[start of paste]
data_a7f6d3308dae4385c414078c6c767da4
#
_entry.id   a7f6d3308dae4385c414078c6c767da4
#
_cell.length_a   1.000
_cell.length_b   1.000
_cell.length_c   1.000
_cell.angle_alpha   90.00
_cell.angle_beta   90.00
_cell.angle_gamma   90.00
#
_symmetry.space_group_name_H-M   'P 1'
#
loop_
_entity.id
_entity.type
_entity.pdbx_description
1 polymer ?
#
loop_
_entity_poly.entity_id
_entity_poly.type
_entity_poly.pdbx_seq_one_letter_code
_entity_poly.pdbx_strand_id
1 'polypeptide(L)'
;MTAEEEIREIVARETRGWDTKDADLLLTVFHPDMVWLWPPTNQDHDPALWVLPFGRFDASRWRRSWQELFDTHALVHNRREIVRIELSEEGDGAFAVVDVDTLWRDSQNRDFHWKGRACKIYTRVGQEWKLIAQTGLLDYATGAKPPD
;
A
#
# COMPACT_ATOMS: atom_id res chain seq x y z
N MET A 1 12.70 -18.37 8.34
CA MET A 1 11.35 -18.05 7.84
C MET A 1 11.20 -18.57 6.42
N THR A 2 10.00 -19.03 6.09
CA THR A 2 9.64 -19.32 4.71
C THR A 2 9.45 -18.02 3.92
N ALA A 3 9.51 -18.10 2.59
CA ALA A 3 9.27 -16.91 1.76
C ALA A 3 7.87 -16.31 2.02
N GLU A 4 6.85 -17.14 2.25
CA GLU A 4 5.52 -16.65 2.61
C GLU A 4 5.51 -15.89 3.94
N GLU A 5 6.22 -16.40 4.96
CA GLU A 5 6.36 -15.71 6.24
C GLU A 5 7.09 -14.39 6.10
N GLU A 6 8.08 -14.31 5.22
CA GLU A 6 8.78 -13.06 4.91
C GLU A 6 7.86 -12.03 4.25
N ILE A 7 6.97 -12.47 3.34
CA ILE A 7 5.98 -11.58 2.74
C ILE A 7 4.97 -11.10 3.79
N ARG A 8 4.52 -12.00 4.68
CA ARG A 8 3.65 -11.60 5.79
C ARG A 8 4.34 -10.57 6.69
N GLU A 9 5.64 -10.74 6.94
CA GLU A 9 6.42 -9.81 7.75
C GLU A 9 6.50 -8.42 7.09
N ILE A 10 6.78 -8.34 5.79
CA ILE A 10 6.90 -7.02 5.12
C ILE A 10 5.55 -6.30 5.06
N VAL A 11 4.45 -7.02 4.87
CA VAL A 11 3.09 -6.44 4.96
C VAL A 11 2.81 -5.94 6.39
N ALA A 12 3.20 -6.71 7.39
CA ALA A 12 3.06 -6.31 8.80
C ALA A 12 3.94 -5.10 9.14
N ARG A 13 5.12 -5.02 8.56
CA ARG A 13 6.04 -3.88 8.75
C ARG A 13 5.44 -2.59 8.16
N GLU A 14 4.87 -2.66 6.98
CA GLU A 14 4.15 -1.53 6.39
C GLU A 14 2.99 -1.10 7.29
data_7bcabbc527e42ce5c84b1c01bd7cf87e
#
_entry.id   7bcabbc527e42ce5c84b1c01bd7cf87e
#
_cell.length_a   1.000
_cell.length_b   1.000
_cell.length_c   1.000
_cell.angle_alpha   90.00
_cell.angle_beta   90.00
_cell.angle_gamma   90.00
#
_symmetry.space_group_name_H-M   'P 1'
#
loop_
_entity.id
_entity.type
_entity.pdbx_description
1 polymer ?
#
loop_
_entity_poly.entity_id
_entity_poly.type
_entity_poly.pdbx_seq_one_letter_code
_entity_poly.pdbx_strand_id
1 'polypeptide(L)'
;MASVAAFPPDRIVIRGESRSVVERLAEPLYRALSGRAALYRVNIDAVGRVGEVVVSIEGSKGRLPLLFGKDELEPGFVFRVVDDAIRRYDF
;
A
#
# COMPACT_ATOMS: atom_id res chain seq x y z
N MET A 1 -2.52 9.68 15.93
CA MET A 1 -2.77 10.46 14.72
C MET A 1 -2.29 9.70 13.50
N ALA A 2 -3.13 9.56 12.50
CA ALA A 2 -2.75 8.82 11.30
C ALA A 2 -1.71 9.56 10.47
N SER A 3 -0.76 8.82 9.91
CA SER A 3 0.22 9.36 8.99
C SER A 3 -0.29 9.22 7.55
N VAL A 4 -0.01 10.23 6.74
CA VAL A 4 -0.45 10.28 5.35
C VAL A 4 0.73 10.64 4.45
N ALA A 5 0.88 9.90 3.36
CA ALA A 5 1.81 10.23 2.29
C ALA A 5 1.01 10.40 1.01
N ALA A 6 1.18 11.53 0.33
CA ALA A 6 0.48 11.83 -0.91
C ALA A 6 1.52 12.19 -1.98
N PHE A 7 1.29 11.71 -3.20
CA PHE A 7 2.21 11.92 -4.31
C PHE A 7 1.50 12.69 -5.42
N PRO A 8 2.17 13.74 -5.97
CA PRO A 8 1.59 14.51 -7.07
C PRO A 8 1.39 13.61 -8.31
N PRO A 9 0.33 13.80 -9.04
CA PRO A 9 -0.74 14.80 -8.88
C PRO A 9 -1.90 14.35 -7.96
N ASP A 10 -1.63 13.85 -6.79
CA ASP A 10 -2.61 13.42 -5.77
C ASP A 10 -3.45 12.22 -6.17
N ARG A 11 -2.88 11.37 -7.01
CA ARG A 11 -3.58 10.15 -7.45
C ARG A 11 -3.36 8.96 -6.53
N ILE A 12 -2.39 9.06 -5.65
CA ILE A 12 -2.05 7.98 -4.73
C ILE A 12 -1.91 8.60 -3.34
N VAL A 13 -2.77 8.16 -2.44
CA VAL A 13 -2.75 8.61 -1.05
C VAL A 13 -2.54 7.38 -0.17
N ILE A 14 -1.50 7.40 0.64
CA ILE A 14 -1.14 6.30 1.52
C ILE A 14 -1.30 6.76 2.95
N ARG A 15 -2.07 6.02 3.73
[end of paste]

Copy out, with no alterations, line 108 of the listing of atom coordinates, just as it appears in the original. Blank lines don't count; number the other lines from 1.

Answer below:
C ALA A 2 -1.71 9.56 10.47